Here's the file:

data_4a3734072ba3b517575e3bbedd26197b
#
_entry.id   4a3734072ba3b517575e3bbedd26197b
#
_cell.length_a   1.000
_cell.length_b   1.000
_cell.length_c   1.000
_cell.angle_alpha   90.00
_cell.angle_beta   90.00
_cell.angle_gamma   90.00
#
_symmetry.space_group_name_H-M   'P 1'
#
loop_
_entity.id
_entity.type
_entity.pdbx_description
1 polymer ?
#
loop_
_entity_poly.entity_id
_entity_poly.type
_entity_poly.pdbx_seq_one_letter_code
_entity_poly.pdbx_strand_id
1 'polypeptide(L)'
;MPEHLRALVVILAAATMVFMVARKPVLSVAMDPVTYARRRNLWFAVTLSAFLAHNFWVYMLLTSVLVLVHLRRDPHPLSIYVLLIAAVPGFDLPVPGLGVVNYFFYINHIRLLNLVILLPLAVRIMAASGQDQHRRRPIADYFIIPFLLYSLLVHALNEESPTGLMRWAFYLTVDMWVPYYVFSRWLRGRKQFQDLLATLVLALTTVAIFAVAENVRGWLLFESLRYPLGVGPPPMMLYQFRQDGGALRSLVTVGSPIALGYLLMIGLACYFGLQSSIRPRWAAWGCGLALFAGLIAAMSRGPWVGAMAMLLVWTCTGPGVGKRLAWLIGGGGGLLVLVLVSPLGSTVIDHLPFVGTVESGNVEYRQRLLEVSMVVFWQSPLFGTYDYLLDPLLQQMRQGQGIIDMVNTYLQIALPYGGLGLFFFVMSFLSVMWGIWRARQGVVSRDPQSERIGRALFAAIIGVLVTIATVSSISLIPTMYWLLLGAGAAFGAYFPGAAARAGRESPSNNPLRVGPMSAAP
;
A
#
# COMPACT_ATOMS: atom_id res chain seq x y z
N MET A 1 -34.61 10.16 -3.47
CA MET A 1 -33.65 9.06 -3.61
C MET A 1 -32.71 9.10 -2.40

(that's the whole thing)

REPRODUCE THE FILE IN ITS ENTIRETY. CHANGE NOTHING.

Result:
data_4a3734072ba3b517575e3bbedd26197b
#
_entry.id   4a3734072ba3b517575e3bbedd26197b
#
_cell.length_a   1.000
_cell.length_b   1.000
_cell.length_c   1.000
_cell.angle_alpha   90.00
_cell.angle_beta   90.00
_cell.angle_gamma   90.00
#
_symmetry.space_group_name_H-M   'P 1'
#
loop_
_entity.id
_entity.type
_entity.pdbx_description
1 polymer ?
#
loop_
_entity_poly.entity_id
_entity_poly.type
_entity_poly.pdbx_seq_one_letter_code
_entity_poly.pdbx_strand_id
1 'polypeptide(L)'
;MPEHLRALVVILAAATMVFMVARKPVLSVAMDPVTYARRRNLWFAVTLSAFLAHNFWVYMLLTSVLVLVHLRRDPHPLSIYVLLIAAVPGFDLPVPGLGVVNYFFYINHIRLLNLVILLPLAVRIMAASGQDQHRRRPIADYFIIPFLLYSLLVHALNEESPTGLMRWAFYLTVDMWVPYYVFSRWLRGRKQFQDLLATLVLALTTVAIFAVAENVRGWLLFESLRYPLGVGPPPMMLYQFRQDGGALRSLVTVGSPIALGYLLMIGLACYFGLQSSIRPRWAAWGCGLALFAGLIAAMSRGPWVGAMAMLLVWTCTGPGVGKRLAWLIGGGGGLLVLVLVSPLGSTVIDHLPFVGTVESGNVEYRQRLLEVSMVVFWQSPLFGTYDYLLDPLLQQMRQGQGIIDMVNTYLQIALPYGGLGLFFFVMSFLSVMWGIWRARQGVVSRDPQSERIGRALFAAIIGVLVTIATVSSISLIPTMYWLLLGAGAAFGAYFPGAAARAGRESPSNNPLRVGPMSAAP
;
A
#
# COMPACT_ATOMS: atom_id res chain seq x y z
N MET A 1 -34.61 10.16 -3.47
CA MET A 1 -33.65 9.06 -3.61
C MET A 1 -32.71 9.10 -2.40